Help develop this article - click 'Edit this article' above.
Formwork is the term used for a temporary mould into which concrete is poured and formed. Traditional formwork is fabricated using timber, but it can also be constructed from steel, glass fibre reinforced plastics and other materials.
Timber formwork is normally constructed on site using timber and plywood. It is easy to produce, although it can be time consuming for larger structures. It is used when the labour costs are lower than the cost of producing re-usable formwork from materials such as steel or plastic.
Re-usable plastic formwork is generally used for quick pours of concrete. The formwork is assembled either from interlocking panels or from a modular system and is used for relatively simple concrete structures. It is not as versatile as timber formwork due to the prefabrication requirements and is best suited for lost-cost, repetitive structures such as mass housing schemes.
Stay-in-place structural formwork is generally assembled on site using prefabricated fibre-reinforced plastic. It is used for concrete columns and piers and stays in place, acting as permanent axial and shear reinforcement for the structural member. It also provides resistance to environmental damage for both the concrete and reinforcing bars.
Proprietary systems are used to support vertical formwork while concrete cures, consisting of a series of tubes and ties.
Once the concrete has gained sufficient strength the formwork can be struck (removed). A minimum value of 5N/mm2 is recommended in all cases when striking vertical formwork as so not to damage the permanent concrete in the process.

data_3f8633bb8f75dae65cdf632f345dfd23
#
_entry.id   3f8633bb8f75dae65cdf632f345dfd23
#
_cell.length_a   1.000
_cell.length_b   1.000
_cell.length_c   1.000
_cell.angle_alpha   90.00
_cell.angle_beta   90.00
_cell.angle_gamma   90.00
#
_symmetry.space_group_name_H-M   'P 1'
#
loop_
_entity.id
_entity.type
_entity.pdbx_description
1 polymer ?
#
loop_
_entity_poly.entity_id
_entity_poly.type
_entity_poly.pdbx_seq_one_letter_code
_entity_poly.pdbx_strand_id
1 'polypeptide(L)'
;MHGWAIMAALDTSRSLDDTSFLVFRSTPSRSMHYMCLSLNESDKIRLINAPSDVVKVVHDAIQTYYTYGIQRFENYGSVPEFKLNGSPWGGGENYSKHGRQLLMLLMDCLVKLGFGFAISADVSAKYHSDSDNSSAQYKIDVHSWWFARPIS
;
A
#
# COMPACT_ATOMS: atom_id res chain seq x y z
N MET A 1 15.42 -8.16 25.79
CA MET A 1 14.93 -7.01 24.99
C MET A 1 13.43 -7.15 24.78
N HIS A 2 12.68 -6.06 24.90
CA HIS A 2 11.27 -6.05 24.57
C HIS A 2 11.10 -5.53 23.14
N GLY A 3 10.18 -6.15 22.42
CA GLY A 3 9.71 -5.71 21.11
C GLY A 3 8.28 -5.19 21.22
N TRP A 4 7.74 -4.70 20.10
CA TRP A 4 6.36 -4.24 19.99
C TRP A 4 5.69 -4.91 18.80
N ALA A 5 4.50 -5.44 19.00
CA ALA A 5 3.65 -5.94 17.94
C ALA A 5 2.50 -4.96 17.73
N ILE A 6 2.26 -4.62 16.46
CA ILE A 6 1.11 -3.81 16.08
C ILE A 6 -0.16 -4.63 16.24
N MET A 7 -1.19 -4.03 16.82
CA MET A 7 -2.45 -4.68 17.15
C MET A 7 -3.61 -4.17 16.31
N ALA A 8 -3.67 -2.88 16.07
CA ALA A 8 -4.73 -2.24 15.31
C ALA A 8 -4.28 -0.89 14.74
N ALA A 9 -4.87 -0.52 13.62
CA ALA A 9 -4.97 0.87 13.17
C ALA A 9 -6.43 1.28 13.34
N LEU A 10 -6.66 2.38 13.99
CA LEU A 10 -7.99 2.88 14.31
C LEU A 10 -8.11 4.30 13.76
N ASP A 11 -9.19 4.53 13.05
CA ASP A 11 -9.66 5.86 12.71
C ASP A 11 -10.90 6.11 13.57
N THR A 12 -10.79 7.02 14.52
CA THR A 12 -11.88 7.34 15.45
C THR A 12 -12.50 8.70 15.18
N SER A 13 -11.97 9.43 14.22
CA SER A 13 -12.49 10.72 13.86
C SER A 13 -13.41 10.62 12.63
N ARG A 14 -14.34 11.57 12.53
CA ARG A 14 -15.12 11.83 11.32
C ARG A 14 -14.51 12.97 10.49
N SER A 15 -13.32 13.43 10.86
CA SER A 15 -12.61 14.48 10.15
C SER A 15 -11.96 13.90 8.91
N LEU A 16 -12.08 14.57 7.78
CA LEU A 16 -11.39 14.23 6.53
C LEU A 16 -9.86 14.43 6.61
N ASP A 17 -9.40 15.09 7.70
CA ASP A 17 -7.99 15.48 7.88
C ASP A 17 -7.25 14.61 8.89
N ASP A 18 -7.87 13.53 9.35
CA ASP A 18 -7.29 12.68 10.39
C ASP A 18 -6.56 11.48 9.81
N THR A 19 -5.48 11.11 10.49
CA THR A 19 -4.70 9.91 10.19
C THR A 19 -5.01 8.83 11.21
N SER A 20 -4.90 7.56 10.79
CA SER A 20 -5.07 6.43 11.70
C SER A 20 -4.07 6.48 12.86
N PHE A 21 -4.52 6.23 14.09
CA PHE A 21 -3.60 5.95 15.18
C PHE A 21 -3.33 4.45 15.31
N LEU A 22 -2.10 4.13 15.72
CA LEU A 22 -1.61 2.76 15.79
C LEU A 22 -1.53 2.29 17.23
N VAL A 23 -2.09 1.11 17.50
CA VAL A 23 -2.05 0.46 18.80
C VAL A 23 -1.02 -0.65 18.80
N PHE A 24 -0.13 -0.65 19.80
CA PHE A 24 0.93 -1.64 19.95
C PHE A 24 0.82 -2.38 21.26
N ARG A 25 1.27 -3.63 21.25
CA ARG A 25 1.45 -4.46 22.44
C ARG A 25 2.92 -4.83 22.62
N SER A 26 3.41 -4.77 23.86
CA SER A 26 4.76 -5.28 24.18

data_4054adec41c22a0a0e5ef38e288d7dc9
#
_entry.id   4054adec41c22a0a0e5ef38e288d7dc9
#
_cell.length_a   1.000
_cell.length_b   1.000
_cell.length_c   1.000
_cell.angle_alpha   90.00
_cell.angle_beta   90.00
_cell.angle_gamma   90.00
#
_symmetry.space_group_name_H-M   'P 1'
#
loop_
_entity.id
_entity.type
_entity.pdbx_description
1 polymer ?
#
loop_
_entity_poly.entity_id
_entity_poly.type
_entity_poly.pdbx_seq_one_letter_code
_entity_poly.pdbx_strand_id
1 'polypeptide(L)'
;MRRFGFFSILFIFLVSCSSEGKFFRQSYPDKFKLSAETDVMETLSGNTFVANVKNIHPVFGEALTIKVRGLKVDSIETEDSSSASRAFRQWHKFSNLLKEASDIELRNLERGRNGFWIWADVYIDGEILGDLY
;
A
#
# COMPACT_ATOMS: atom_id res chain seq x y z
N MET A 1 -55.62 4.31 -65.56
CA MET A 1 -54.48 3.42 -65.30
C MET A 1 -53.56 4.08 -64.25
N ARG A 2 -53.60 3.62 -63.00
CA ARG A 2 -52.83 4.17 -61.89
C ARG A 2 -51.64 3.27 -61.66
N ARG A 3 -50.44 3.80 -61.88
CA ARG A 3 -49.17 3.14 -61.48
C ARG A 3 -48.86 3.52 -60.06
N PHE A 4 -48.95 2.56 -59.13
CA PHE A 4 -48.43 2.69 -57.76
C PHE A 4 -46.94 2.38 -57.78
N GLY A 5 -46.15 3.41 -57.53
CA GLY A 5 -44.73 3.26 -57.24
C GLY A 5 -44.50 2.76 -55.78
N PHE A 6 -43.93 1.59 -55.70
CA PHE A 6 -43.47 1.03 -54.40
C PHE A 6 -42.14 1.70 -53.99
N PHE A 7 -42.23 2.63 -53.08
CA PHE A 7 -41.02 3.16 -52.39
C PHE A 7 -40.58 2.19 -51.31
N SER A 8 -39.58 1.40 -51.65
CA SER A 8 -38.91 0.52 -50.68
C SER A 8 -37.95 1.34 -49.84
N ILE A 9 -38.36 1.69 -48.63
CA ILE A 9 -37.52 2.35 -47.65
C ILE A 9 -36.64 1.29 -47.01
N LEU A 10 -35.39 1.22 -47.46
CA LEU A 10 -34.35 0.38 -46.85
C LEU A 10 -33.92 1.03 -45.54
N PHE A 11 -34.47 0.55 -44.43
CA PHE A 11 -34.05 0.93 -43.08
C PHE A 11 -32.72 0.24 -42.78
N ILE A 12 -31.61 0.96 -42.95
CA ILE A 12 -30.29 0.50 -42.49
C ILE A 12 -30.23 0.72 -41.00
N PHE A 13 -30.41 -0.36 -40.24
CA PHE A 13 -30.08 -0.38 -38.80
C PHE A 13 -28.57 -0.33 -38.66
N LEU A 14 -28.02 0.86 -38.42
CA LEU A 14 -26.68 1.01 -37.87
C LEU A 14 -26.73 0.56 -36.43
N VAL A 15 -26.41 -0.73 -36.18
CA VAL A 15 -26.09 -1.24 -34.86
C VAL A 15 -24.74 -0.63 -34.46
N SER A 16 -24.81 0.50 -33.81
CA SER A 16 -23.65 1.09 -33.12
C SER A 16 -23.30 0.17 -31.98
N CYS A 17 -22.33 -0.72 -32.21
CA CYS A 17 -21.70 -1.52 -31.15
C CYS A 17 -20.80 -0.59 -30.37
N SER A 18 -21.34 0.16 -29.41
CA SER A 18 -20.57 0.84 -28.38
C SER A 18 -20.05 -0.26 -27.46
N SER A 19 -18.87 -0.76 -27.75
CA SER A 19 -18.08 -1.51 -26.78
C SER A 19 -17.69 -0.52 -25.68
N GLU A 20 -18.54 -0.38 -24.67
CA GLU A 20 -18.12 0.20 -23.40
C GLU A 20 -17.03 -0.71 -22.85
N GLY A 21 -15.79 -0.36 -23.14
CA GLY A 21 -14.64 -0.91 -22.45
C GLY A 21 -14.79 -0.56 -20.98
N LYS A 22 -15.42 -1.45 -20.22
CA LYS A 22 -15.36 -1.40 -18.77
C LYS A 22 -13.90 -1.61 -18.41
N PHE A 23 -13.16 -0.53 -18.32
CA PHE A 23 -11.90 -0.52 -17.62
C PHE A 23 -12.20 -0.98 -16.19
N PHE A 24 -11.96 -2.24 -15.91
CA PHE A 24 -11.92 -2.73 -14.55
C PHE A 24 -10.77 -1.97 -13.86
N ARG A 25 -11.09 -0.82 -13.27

Related articles on Designing Buildings Wiki
- Architectural concrete.
- Crane supports.
- Deleterious materials.
- Design liability.
- Facade retention.
- Health and Safety.
- Reinforced concrete.
- Slip form.
- Temporary works.
- Trench support.
 External references
- BS5975:2008 + A1: 2001 Code of Practice for Temporary Works Procedures and the Permissible Stress Design of Falsework (BSI 2011).
Featured articles and news
Futurist Thomas Frey explores the concept of Disposable Housing - could it be a reality sooner than we imagine?
ICE to host new exhibition offering a window onto the civil engineering achievements beneath our feet.
Do you know all the various types of defects in brickwork?
US museum reveals plans for an installation made entirely of paper tubes.
Review of a book looking at how contemporary architecture found its expression within neoliberal capitalism.
The Great Mosque of Djenne, the largest mud-brick building in the world.
Amanda Clack, RICS President offers recommendations to government on Brexit and the construction skills shortage.
Tired of the commute? This architecture firm believes the best solution is to take cars underground.
Why do so many women leave engineering? Probably not for the reason you’re thinking.
For over 30 years David Trench was one of the UK's leading project managers. Read about his career through some of his most famous projects.
Leading institutes join forces calling for property flood resilience measures to help householders avoid repeat flooding.
CITB publish new report calling for the development of new skills standards for offsite construction.